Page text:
11. 5 out of 5

    Lina

    Giving this one four stars because of two major points: one, it is at some points in the story horribly slow, and two, there are some stories I simply did not like. I'm not going to talk too much about those though. There are two stories in particular which I absolutely loved, and one that I liked a great deal. This sounds so formal. A Scandal in Bohemia This might be because I started reading this book right after I watched the show, and still had the distinct image of the actors in mind when I r Giving this one four stars because of two major points: one, it is at some points in the story horribly slow, and two, there are some stories I simply did not like. I'm not going to talk too much about those though. There are two stories in particular which I absolutely loved, and one that I liked a great deal. This sounds so formal. A Scandal in Bohemia This might be because I started reading this book right after I watched the show, and still had the distinct image of the actors in mind when I read this, but I absolutely loved this. It had intrigue, it had action and it was very mysterious. I love how I had no idea how Bohemia used to actually be a country until I read this, and how the story resolved itself. The Silver Blaze This story has got to be my favourite Sherlock Holmes story so far. It was fast paced, funny, and contains one of the most well-known quotes of the whole canon: "Is there any point to which you would wish to draw my attention?" "To the curious incident of the dog in the night-time." "The dog did nothing in the night-time." "That was the curious incident," remarked Sherlock Holmes. The Final Problem At this point Conan Doyle was tired of writing Sherlock Holmes so he kills him off. Sorry for not spoiler-proofing this, but the book is a hundred years old. I thought this particular story should be a lot more fleshed out, at the length of A Study in Scarlet for example (which is incredibly long, with a lot of shortcomings). The whole 20-something pages felt a bit rushed, but were certainly exciting. I see from my review of A Study in Scarlet and The Sign of Four that I was happy not to have seen the Cumberbatch adaptation of Sherlock. Oh, what a sweet summer child I was cackles manically about Johnlock in the background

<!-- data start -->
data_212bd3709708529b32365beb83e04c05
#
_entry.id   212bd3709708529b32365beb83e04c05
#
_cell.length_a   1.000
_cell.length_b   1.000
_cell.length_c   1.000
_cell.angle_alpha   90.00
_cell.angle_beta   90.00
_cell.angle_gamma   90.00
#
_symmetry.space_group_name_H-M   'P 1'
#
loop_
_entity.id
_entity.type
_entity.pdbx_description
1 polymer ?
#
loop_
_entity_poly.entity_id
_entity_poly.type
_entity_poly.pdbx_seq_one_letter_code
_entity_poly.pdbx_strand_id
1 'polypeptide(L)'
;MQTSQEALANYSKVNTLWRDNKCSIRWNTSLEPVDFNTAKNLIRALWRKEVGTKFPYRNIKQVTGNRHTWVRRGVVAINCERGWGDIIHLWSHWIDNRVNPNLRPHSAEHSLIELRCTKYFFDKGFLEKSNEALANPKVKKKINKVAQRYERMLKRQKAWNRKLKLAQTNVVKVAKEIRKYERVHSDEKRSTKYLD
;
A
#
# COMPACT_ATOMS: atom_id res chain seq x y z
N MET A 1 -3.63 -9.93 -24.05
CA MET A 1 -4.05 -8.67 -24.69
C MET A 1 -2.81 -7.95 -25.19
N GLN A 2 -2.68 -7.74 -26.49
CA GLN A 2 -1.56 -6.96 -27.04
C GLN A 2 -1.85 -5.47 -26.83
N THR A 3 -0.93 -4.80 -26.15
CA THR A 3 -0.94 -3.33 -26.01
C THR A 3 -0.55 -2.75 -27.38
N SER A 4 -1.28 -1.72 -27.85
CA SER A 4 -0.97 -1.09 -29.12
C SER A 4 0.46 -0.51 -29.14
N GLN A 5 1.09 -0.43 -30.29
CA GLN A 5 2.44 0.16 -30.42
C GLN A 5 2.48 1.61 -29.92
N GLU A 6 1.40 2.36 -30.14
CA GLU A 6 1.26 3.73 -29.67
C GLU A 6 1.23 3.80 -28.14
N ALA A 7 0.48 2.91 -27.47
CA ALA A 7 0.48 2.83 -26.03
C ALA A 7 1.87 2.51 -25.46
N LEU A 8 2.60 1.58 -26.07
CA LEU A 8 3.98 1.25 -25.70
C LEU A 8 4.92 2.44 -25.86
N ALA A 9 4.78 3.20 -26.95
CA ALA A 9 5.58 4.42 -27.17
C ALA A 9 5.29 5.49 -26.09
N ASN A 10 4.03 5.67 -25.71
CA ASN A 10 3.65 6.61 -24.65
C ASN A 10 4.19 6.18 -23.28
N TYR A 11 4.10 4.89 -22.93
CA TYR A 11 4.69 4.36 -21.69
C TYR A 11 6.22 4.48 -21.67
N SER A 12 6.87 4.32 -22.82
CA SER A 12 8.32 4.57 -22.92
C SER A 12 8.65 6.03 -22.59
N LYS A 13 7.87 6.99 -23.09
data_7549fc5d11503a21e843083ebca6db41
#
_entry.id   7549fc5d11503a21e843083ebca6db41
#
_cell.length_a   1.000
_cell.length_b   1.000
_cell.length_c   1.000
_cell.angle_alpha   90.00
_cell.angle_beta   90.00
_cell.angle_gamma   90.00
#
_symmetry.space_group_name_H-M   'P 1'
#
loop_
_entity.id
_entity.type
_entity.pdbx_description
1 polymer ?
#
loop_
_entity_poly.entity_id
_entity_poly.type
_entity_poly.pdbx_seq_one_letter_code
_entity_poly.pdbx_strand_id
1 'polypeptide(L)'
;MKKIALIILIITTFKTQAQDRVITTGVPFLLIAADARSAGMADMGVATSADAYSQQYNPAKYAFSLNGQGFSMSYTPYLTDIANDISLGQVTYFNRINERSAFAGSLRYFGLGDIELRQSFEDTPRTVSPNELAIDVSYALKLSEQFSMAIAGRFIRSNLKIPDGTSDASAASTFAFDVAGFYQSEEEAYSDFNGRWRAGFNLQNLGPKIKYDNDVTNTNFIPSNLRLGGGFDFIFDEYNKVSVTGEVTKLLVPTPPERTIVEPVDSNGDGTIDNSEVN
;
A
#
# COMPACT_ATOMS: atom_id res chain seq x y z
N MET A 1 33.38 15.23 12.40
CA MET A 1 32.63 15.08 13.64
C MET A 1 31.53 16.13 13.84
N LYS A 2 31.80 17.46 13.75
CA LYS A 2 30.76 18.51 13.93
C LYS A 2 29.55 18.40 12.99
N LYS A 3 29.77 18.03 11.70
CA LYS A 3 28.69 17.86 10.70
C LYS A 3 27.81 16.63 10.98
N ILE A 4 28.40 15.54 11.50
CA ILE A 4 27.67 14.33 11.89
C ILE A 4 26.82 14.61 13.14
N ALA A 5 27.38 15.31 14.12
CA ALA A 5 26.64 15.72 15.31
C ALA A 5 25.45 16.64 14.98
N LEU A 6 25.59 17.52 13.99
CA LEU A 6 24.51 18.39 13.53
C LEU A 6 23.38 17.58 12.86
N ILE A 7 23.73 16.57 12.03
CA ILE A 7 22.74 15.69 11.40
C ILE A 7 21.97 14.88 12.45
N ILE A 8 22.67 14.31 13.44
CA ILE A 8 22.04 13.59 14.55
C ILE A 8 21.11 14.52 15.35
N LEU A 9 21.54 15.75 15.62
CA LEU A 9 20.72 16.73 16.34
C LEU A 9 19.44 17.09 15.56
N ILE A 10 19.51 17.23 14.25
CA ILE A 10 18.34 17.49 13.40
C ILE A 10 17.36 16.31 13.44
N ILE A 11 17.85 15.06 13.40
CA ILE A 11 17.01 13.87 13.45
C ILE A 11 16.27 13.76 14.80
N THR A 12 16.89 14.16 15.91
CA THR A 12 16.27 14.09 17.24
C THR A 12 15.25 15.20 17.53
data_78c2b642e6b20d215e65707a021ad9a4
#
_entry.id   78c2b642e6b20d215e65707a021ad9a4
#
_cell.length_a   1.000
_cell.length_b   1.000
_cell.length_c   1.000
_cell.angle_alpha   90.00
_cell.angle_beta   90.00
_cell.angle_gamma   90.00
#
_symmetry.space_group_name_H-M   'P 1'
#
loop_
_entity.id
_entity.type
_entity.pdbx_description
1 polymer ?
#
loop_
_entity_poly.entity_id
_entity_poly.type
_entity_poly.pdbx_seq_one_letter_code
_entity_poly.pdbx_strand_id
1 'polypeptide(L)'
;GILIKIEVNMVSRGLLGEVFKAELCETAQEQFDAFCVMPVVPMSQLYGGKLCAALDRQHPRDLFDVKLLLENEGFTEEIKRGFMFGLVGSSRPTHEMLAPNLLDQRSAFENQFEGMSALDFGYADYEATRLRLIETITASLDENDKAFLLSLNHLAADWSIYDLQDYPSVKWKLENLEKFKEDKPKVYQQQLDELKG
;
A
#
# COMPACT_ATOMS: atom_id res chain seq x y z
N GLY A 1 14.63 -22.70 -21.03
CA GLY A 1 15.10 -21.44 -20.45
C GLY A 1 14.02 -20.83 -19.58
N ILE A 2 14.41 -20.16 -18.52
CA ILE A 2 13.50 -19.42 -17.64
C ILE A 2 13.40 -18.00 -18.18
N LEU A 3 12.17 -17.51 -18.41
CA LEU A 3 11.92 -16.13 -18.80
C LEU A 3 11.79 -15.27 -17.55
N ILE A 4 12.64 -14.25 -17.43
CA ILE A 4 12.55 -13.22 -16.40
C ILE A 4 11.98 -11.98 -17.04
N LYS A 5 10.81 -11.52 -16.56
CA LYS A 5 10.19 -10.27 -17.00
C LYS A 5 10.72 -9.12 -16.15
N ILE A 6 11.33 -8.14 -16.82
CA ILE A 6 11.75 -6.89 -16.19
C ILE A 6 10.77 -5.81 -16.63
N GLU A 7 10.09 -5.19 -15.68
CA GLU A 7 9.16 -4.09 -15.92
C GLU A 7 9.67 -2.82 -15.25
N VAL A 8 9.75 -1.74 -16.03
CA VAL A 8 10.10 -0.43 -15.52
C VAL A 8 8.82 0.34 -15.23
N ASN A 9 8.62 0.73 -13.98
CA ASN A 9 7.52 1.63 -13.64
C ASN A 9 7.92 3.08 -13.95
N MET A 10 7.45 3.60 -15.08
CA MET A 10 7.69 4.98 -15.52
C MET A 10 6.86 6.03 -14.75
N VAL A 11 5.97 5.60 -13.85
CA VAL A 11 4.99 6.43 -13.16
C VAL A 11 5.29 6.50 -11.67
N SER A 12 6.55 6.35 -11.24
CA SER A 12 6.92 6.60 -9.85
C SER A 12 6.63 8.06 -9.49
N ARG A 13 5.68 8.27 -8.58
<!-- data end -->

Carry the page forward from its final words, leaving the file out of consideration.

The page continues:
12. 4 out of 5

    Raj

    Sherlock Holmes is possibly the greatest of literary detectives. He is certainly the one who has penetrated deepest into the public consciousness, a position in which he has been firmly lodged for over a century now, with no sign of departing any time soon. This volume is a compendium of two collections of short stories and one that I thoroughly enjoyed. Holmes fits the short story genre perfectly, with setup, analysis and denouement all coming swiftly, one after the other. It's been many years s Sherlock Holmes is possibly the greatest of literary detectives. He is certainly the one who has penetrated deepest into the public consciousness, a position in which he has been firmly lodged for over a century now, with no sign of departing any time soon. This volume is a compendium of two collections of short stories and one that I thoroughly enjoyed. Holmes fits the short story genre perfectly, with setup, analysis and denouement all coming swiftly, one after the other. It's been many years since I read any Holmes, and I was drawn to this volume, sitting on my shelves after an impulse buy some time ago, after the conclusion of an RPG that had Holmes-ian aspects to it. I find Holmes to be a fascinating character, and one whom it's a pleasure to follow. Despite my best efforts I still often couldn't follow the clues that he sees to the logical conclusions, so seeing his reveals were always pleasurable. This volume takes us to Conan Doyle's intended end for Holmes, grappling with his nemesis at Reichenbach Falls. Of course, it's well known now that public demand ensured that Holmes survived his fall and Baker Street's finest didn't get to retire to the Sussex Downs for some time. I'm certainly glad of that and will be looking up more of adventures.

  13. 4 out of 5

    Allie

    This book grabbed hold of me during the first chapter. This book makes me want to look at the little details of life and find there importance that maybe no one else noticed. I know this is not the end of Sherlock Holmes and there are many books of his left to read. This is a classic which I will forever cherish.

  14. 5 out of 5

    Pamster